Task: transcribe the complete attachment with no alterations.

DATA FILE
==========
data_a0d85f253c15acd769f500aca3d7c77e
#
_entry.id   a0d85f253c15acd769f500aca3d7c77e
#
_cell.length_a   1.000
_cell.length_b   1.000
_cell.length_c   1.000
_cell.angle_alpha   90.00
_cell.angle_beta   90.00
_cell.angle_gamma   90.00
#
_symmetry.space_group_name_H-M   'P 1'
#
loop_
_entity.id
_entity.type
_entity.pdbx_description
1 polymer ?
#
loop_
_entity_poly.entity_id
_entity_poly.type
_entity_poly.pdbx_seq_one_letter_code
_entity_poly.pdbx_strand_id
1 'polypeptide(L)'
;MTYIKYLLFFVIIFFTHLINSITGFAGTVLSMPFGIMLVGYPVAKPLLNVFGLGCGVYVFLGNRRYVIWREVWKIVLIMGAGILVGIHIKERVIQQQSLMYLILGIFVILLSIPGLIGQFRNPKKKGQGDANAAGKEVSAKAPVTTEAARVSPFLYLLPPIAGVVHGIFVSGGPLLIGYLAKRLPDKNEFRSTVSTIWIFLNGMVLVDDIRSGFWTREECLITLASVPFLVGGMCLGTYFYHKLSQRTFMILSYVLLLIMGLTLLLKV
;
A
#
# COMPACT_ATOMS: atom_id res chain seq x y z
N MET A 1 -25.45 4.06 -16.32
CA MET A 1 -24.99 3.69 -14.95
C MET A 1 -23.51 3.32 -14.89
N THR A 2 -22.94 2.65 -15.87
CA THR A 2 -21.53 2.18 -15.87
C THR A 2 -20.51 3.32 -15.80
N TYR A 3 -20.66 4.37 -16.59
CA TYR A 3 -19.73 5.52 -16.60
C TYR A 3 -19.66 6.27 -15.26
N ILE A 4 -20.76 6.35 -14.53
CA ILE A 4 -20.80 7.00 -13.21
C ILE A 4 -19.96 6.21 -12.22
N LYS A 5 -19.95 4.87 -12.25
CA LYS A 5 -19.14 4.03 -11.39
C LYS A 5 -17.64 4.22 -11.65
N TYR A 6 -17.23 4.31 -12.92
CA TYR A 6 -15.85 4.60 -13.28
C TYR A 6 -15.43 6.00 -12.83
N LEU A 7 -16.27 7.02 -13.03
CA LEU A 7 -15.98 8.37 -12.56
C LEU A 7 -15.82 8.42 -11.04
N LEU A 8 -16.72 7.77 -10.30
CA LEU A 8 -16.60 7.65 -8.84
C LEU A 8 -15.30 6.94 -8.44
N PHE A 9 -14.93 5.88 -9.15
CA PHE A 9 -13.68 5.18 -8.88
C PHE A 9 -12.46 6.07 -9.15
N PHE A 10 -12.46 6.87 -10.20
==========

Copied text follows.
data_a0d85f253c15acd769f500aca3d7c77e
#
_entry.id   a0d85f253c15acd769f500aca3d7c77e
#
_cell.length_a   1.000
_cell.length_b   1.000
_cell.length_c   1.000
_cell.angle_alpha   90.00
_cell.angle_beta   90.00
_cell.angle_gamma   90.00
#
_symmetry.space_group_name_H-M   'P 1'
#
loop_
_entity.id
_entity.type
_entity.pdbx_description
1 polymer ?
#
loop_
_entity_poly.entity_id
_entity_poly.type
_entity_poly.pdbx_seq_one_letter_code
_entity_poly.pdbx_strand_id
1 'polypeptide(L)'
;MTYIKYLLFFVIIFFTHLINSITGFAGTVLSMPFGIMLVGYPVAKPLLNVFGLGCGVYVFLGNRRYVIWREVWKIVLIMGAGILVGIHIKERVIQQQSLMYLILGIFVILLSIPGLIGQFRNPKKKGQGDANAAGKEVSAKAPVTTEAARVSPFLYLLPPIAGVVHGIFVSGGPLLIGYLAKRLPDKNEFRSTVSTIWIFLNGMVLVDDIRSGFWTREECLITLASVPFLVGGMCLGTYFYHKLSQRTFMILSYVLLLIMGLTLLLKV
;
A
#
# COMPACT_ATOMS: atom_id res chain seq x y z
N MET A 1 -25.45 4.06 -16.32
CA MET A 1 -24.99 3.69 -14.95
C MET A 1 -23.51 3.32 -14.89
N THR A 2 -22.94 2.65 -15.87
CA THR A 2 -21.53 2.18 -15.87
C THR A 2 -20.51 3.32 -15.80
N TYR A 3 -20.66 4.37 -16.59
CA TYR A 3 -19.73 5.52 -16.60
C TYR A 3 -19.66 6.27 -15.26
N ILE A 4 -20.76 6.35 -14.53
CA ILE A 4 -20.80 7.00 -13.21
C ILE A 4 -19.96 6.21 -12.22
N LYS A 5 -19.95 4.87 -12.25
CA LYS A 5 -19.14 4.03 -11.39
C LYS A 5 -17.64 4.22 -11.65
N TYR A 6 -17.23 4.31 -12.92
CA TYR A 6 -15.85 4.60 -13.28
C TYR A 6 -15.43 6.00 -12.83
N LEU A 7 -16.27 7.02 -13.03
CA LEU A 7 -15.98 8.37 -12.56
C LEU A 7 -15.82 8.42 -11.04
N LEU A 8 -16.72 7.77 -10.30
CA LEU A 8 -16.60 7.65 -8.84
C LEU A 8 -15.30 6.94 -8.44
N PHE A 9 -14.93 5.88 -9.15
CA PHE A 9 -13.68 5.18 -8.88
C PHE A 9 -12.46 6.07 -9.15
N PHE A 10 -12.46 6.87 -10.20